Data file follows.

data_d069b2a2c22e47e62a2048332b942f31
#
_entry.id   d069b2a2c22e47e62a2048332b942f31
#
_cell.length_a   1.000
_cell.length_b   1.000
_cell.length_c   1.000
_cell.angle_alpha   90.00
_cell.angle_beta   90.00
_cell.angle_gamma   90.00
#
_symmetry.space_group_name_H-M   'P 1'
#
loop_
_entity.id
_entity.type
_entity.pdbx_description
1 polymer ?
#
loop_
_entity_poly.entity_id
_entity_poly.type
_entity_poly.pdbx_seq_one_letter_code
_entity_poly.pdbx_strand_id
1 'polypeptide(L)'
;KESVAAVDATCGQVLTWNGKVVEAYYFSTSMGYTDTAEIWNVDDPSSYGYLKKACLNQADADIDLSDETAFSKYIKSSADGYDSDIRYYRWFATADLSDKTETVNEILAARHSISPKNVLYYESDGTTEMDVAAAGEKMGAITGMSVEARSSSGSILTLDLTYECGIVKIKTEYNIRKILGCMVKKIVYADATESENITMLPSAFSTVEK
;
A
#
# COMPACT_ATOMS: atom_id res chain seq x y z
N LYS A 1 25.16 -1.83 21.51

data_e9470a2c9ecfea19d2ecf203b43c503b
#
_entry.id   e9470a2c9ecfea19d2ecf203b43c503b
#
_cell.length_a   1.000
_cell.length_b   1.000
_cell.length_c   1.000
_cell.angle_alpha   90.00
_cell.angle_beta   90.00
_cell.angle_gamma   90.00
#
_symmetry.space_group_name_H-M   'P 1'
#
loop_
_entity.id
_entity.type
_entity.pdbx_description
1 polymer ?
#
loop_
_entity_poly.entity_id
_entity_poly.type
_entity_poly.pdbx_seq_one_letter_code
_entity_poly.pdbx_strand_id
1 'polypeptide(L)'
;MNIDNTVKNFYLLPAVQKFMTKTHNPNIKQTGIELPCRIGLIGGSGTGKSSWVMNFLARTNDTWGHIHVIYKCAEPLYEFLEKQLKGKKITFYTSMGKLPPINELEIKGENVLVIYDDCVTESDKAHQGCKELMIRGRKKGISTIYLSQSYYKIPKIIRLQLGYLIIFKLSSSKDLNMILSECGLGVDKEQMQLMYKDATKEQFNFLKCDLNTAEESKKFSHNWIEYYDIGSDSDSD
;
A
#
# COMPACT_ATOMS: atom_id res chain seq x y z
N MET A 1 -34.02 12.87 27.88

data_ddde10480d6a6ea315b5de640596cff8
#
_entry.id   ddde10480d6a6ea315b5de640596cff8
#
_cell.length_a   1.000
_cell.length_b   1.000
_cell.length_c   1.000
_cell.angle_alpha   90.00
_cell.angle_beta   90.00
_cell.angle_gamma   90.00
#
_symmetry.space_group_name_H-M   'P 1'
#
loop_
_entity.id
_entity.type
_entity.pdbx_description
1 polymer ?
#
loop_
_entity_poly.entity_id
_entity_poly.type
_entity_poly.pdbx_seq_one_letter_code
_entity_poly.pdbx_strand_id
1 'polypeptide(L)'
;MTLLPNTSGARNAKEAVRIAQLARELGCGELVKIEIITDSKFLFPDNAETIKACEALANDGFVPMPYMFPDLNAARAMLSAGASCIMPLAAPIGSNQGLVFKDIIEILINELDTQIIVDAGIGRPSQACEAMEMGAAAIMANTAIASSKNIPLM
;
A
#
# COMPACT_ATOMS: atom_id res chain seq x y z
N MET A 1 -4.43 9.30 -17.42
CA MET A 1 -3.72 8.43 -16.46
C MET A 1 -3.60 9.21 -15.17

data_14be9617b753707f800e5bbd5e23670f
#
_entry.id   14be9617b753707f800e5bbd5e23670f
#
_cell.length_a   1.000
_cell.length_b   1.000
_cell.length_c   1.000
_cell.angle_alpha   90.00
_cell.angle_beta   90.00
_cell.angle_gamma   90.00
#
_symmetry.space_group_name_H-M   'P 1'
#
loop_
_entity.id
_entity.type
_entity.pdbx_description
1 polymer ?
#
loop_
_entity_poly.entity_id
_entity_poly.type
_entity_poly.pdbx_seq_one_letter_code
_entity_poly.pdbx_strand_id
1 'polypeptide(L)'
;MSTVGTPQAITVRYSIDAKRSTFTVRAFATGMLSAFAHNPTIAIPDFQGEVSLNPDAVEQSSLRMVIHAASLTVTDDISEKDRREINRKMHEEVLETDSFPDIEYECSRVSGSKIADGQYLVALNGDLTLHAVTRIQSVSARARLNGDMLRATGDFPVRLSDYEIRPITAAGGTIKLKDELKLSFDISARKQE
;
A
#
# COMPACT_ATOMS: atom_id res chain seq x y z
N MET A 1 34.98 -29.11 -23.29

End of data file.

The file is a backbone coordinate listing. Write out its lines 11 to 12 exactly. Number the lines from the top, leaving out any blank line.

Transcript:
#
_symmetry.space_group_name_H-M   'P 1'